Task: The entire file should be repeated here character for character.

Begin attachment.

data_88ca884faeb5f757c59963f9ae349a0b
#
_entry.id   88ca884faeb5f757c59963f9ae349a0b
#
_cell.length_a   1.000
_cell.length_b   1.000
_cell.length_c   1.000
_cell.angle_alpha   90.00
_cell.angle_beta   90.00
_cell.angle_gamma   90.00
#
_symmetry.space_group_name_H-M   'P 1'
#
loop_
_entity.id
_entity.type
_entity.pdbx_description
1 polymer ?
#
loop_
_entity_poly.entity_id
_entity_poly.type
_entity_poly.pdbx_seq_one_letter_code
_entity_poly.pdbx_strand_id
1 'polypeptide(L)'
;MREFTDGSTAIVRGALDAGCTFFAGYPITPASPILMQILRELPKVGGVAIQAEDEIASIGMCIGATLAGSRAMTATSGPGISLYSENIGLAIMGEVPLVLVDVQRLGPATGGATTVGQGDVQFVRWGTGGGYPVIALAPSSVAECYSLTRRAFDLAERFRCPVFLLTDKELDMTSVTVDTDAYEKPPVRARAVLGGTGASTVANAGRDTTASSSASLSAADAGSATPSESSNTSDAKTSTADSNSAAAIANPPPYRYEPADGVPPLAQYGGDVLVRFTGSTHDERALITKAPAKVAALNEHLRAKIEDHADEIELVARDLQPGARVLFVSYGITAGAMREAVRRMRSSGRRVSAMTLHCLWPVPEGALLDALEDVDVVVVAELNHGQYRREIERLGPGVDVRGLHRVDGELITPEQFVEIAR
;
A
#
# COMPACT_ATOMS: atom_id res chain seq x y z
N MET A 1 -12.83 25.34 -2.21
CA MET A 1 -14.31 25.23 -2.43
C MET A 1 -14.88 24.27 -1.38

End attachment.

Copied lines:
data_88ca884faeb5f757c59963f9ae349a0b
#
_entry.id   88ca884faeb5f757c59963f9ae349a0b
#
_cell.length_a   1.000
_cell.length_b   1.000
_cell.length_c   1.000
_cell.angle_alpha   90.00
_cell.angle_beta   90.00
_cell.angle_gamma   90.00
#
_symmetry.space_group_name_H-M   'P 1'
#
loop_
_entity.id
_entity.type
_entity.pdbx_description
1 polymer ?
#
loop_
_entity_poly.entity_id
_entity_poly.type
_entity_poly.pdbx_seq_one_letter_code
_entity_poly.pdbx_strand_id
1 'polypeptide(L)'
;MREFTDGSTAIVRGALDAGCTFFAGYPITPASPILMQILRELPKVGGVAIQAEDEIASIGMCIGATLAGSRAMTATSGPGISLYSENIGLAIMGEVPLVLVDVQRLGPATGGATTVGQGDVQFVRWGTGGGYPVIALAPSSVAECYSLTRRAFDLAERFRCPVFLLTDKELDMTSVTVDTDAYEKPPVRARAVLGGTGASTVANAGRDTTASSSASLSAADAGSATPSESSNTSDAKTSTADSNSAAAIANPPPYRYEPADGVPPLAQYGGDVLVRFTGSTHDERALITKAPAKVAALNEHLRAKIEDHADEIELVARDLQPGARVLFVSYGITAGAMREAVRRMRSSGRRVSAMTLHCLWPVPEGALLDALEDVDVVVVAELNHGQYRREIERLGPGVDVRGLHRVDGELITPEQFVEIAR
;
A
#
# COMPACT_ATOMS: atom_id res chain seq x y z
N MET A 1 -12.83 25.34 -2.21
CA MET A 1 -14.31 25.23 -2.43
C MET A 1 -14.88 24.27 -1.38